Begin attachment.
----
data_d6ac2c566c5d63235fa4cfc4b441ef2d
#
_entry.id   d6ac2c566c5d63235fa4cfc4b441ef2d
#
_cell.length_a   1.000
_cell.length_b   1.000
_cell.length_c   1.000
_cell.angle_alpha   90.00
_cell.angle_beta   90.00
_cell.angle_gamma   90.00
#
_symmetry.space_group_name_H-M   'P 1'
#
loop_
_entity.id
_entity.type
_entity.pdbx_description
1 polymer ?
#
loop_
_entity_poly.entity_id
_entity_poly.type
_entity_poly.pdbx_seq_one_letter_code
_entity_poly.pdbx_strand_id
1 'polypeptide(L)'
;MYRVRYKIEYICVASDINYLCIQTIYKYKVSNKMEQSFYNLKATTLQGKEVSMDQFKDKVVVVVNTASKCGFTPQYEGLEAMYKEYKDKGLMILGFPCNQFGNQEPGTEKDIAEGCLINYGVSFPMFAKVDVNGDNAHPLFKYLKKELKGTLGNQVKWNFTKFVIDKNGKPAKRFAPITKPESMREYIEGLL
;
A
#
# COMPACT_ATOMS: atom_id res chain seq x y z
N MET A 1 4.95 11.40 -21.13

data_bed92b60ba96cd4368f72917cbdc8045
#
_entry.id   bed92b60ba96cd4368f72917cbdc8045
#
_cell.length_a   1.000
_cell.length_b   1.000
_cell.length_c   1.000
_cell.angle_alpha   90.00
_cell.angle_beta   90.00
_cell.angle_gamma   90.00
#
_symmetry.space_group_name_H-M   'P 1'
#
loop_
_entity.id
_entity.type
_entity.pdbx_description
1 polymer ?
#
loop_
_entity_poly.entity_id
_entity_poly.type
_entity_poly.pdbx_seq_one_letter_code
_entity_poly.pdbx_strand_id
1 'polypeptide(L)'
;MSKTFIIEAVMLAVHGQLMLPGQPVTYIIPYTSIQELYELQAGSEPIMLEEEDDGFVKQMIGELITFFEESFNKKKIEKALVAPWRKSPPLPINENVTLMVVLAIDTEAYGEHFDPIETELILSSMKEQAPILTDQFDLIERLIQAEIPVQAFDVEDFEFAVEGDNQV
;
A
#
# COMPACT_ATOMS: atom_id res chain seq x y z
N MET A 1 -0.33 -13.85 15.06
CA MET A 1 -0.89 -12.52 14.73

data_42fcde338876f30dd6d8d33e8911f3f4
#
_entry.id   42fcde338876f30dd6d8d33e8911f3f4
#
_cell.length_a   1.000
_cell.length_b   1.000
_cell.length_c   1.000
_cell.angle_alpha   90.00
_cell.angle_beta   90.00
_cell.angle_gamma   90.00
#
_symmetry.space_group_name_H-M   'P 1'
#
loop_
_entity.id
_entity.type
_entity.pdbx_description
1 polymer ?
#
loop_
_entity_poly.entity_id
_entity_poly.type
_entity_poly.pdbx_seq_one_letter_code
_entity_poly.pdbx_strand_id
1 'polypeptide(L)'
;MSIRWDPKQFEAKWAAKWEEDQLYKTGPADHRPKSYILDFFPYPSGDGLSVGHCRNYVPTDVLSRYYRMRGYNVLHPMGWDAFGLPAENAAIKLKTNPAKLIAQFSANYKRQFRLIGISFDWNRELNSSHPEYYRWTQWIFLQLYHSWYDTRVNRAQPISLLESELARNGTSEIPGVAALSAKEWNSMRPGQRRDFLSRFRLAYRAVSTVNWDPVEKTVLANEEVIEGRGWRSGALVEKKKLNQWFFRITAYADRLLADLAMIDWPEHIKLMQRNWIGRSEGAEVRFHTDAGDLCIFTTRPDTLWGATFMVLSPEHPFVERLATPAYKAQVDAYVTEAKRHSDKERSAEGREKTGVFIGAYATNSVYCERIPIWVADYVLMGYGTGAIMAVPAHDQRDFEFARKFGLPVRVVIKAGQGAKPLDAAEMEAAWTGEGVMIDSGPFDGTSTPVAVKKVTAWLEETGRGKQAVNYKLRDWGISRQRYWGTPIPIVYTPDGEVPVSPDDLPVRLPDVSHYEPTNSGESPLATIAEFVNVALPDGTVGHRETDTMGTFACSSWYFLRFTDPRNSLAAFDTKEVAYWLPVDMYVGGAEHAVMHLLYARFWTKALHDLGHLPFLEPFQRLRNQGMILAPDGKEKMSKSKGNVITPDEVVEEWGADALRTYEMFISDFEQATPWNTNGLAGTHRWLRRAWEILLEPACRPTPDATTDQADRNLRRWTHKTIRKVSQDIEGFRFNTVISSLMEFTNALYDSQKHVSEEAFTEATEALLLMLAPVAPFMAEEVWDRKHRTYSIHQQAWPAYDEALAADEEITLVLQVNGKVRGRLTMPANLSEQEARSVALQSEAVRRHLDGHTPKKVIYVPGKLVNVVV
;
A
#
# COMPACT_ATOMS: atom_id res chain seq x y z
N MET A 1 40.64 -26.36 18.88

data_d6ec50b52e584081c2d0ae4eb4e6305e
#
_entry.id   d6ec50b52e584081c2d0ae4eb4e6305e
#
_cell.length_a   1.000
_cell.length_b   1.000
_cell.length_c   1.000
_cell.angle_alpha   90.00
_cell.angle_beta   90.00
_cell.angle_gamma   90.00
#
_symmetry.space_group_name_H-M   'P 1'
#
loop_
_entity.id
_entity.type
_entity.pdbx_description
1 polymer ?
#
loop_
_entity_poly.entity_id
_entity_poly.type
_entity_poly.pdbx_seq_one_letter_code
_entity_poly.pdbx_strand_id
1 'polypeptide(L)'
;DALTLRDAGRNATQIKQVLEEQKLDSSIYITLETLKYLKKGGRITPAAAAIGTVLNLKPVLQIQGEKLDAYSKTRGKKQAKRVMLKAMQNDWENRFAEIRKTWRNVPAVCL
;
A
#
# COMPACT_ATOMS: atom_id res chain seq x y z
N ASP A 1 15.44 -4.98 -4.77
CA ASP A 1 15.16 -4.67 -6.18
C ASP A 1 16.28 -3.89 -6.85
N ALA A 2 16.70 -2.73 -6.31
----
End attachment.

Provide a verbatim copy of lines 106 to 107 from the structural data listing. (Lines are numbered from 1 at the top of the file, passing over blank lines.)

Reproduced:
_symmetry.space_group_name_H-M   'P 1'
#